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Marshall Islands leaders blame climate change for heavy flooding

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Officials in the Marshall Islands blamed climate change Wednesday for severe flooding in the Pacific nation’s capital Majuro which has left 1,000 people homeless.

The Marshalls declared a state of emergency in the wake of the flooding, which peaked Monday when surges caused by so-called “king tides” inundated areas of the low-lying capital.

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Senator Tony de Brum, the Minister Assisting the President, said king tides were a regular phenomenon, but not at the damaging levels seen this week.

“This is far, far from being a normal situation,” he told the Australian Broadcasting Corporation.

“I put that down to climate change… these things are far more intense than before and leave more destruction behind than they used to.”

Alson Kelen, a resident of a small island located about a mile from the downtown area of Majuro, said this week that the king tide was the highest he had ever experienced.

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The UN Office for the Cooordination of Humanitarian Affairs said there had been no reports of fatalities or serious injuries due to the flooding.

Climate change is a major concern for Pacific island states such as the Marshals, Kiribati and Tuvalu, where many atolls are barely a metre (three feet) above sea level and risk being engulfed by rising waters.

The Pacific Islands Forum regional bloc signed a declaration calling for renewed global efforts to contain global warming when they met in Majuro last September.

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[Image via Agence France-Presse]


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New documents reveal the military has paid Trump’s Scotland resort more than $180,000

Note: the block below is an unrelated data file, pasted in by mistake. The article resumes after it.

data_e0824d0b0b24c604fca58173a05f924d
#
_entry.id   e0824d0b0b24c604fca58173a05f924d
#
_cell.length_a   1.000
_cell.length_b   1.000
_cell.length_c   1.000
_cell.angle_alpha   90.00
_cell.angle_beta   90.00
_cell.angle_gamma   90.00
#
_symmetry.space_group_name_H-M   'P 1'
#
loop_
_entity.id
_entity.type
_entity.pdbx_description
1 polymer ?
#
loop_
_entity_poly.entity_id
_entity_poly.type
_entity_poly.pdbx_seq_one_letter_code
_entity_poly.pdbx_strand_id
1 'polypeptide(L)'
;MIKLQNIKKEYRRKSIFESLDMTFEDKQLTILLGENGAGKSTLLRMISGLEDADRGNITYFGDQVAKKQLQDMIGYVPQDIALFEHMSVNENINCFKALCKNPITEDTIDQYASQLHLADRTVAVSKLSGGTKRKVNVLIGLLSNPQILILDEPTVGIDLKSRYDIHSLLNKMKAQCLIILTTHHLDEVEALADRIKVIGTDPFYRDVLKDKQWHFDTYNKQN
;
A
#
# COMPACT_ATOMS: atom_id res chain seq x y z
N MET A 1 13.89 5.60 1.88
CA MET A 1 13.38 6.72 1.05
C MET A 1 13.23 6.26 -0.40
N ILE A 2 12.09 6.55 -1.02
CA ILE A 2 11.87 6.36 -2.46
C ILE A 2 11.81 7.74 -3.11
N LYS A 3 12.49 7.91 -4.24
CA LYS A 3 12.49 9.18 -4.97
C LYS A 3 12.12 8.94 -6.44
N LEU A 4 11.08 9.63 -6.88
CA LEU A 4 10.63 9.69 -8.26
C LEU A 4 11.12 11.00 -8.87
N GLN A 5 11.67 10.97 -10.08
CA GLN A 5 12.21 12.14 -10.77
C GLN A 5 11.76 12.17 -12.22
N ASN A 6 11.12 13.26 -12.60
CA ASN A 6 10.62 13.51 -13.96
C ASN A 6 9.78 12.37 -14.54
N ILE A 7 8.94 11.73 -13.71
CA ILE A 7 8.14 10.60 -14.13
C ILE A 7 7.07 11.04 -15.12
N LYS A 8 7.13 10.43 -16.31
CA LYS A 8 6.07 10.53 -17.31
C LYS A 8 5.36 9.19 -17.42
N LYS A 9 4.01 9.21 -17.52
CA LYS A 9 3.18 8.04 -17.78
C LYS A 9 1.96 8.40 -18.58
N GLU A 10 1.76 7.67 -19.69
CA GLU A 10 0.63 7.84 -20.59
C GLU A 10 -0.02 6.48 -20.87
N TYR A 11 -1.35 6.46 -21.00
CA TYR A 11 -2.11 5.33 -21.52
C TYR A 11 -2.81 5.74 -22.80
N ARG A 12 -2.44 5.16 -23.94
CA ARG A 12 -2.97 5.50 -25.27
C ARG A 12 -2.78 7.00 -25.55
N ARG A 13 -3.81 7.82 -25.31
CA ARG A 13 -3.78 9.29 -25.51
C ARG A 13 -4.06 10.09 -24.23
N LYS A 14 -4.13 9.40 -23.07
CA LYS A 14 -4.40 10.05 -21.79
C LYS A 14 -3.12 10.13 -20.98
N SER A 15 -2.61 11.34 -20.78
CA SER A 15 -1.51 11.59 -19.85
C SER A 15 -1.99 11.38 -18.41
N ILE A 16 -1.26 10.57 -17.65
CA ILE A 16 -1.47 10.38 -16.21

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Under President Donald Trump, the U.S. military has spent more than $180,000 at the Trump Turnberry resort in Scotland while service members have been stopped at the Glasgow Prestwick airport, according to a Pentagon letter sent to the House Oversight Committee.

Politico first reported on and published the letter on Wednesday.

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Accused child molester Roy Moore defends Brett Kavanaugh: ‘I too was the object of false allegations’

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Accused child molester Roy Moore on Wednesday came to the defense of Supreme Court Justice Brett Kavanaugh, who has been accused of sexual assault.

Moore's remarks came after The New York Times published accounts from a new book, which found that two of Kavanaugh's accusers were credible.

In a statement to the press, Moore defended Kavanaugh on Wednesday.

"I too was the subject of false allegations, but unlike Justice Kavanaugh and others who have suffered the ire of the left, I filed suit against my accusers and their conspirators," Moore said. "For over two years, I have not seen nor been able to question any of those who went on national television tol tell their false stories just 32 days before the election in December 2017, and ironically I have been sued for defamation for merely denying their false and malicious accusations."

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Trump says ‘many options’ on Iran response

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US President Donald Trump said Wednesday he has "many options" in addition to military strikes against Iran and that details of newly announced sanctions will come within 48 hours.

Asked by reporters about a possible US attack on Iran, Trump said "there are many options. There's the ultimate option and there are options a lot less than that."

He explained that by "ultimate option" he meant "war."

Trump said that the specifics of sanctions he announced earlier would be made public "over the next 48 hours."

US ally Saudi Arabia says Iran was behind a missile or drone attack setting ablaze major oil facilities last weekend.

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